Investors are giving up on Argentina just six weeks after it pulled off a US$65-billion restructuring.
The country’s overseas bonds have plummeted more than 20 percent since early September, the world’s biggest drop in that span. Morgan Stanley calls it the worst rout in the aftermath of a restructuring in at least 20 years, and it comes despite the nation winning a whopping US$38 billion of debt relief from creditors.
Those same investors have been dismayed at what followed. While perhaps not shocking from a serial defaulter run by a leftist government that’s vowed to prioritise the needs of its people over financiers, there’s no credible long-term plan to fix the economy and return to growth. Measures so far have been half-hearted and ineffective efforts to prop up the currency and hold on to foreign reserves, nothing like the bold action most economists say is needed.
Now, the only thing preventing Argentina from defaulting again in months is that no payments of any kind are due until 2023 under the restructuring terms hashed out with investors.
“Argentina could have had a very virtuous start, and with that they would have captured much more positive investor sentiment,” said Robert Koenigsberger, the chief investment officer at Gramercy Funds Management, which holds the bonds and was active in the recent talks. “The restructuring provided the possibility for something different. What we’re witnessing thus far is no vision, no plan, and no IMF program to anchor policy expectations.”
Since the debt restructuring, Argentina has tightened restrictions to keep companies from using dollars to pay debt, raised taxes on dollar purchases for savers, increased some local interest rates and cut levies on agriculture exports. And still, the central bank is bleeding foreign reserves and profligate spending means the country is running the highest deficit in at least three decades, according to Adriana Dupita, an economist with Bloomberg Intelligence.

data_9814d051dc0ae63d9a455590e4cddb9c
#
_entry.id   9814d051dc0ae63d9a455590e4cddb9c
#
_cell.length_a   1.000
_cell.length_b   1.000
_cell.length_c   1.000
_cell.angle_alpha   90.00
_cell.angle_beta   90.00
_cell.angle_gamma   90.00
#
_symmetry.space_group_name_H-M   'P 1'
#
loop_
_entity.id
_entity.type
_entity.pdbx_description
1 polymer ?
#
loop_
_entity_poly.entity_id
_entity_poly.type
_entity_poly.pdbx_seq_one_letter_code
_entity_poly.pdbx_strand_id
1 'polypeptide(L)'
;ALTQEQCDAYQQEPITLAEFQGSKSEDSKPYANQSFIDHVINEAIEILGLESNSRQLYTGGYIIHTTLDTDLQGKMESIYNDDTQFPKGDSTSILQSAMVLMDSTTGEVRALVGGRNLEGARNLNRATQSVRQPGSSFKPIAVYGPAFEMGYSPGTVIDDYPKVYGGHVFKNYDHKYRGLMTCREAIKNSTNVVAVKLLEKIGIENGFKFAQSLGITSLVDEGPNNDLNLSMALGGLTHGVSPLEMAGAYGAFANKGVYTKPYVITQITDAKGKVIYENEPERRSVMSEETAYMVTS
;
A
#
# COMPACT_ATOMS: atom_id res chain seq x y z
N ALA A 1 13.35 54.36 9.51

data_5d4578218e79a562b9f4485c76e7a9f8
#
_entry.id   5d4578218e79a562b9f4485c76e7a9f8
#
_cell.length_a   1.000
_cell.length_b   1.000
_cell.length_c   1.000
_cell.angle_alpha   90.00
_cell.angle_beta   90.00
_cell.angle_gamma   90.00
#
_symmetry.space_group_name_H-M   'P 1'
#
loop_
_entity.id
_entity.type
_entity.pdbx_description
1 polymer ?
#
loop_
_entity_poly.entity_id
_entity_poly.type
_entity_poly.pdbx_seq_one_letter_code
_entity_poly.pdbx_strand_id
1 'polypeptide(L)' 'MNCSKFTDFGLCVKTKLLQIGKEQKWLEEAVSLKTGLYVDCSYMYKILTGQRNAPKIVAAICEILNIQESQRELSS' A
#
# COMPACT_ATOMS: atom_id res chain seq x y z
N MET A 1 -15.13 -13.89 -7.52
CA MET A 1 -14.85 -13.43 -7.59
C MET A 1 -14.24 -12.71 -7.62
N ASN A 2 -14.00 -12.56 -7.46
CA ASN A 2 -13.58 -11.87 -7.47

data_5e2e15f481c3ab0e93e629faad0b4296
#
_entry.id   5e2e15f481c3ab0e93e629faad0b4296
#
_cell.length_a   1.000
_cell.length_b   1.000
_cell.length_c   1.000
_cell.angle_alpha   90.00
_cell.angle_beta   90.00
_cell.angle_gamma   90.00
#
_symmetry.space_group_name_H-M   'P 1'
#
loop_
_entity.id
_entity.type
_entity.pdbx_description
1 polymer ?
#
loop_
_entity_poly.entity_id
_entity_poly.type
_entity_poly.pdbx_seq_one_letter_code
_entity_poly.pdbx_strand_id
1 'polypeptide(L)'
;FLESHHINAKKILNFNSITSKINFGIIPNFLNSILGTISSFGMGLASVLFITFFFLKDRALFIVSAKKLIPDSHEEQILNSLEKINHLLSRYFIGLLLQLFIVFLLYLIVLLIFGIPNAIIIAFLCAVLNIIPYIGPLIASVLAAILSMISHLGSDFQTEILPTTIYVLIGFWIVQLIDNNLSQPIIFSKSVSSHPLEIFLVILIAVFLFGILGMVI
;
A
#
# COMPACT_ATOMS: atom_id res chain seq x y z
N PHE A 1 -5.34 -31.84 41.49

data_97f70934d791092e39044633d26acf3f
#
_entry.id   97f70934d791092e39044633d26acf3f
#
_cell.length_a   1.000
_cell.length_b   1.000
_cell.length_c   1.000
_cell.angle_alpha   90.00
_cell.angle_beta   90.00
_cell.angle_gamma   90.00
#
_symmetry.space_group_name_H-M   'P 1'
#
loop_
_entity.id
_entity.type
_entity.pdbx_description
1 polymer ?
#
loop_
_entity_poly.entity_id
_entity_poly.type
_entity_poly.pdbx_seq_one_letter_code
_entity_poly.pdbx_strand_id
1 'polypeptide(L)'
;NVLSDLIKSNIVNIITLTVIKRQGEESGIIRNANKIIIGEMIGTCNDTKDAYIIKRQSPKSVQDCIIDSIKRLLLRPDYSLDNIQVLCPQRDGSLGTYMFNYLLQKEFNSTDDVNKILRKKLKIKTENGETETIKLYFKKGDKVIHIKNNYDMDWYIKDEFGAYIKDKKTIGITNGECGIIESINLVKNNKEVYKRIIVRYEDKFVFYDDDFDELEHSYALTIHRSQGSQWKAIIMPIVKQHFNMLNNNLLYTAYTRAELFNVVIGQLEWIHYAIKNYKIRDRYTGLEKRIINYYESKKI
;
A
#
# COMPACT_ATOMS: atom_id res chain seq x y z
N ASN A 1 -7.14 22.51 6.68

Economy Minister Martín Guzmán was besieged by sceptical investors in a video call October 2. with more than a dozen bondholders representing major groups in the restructuring, according to people familiar with the matter. He defended the measures as temporary necessities, assuring creditors that the country was on an upward trajectory and didn’t need a more substantial policy overhaul, the people said.
This wasn’t what investors wanted to hear after the government of the region's second-largest economy went hat-in-hand to ask for debt relief. The hope was that President Alberto Fernández would pursue a revamp to set the economy on a path toward sustainable growth, reinforced by a deal with the International Monetary Fund. So far, they’ve seen nothing of the kind.
“To restore confidence you need an implementation of macro programs that are consistent and technically well-thought out, with buy-in from politicians,” said Jorge Piedrahita, managing partner at Gear Capital Partners in New York. “I don’t see the government working in that direction. They’re just slapping on small band-aids here and there.”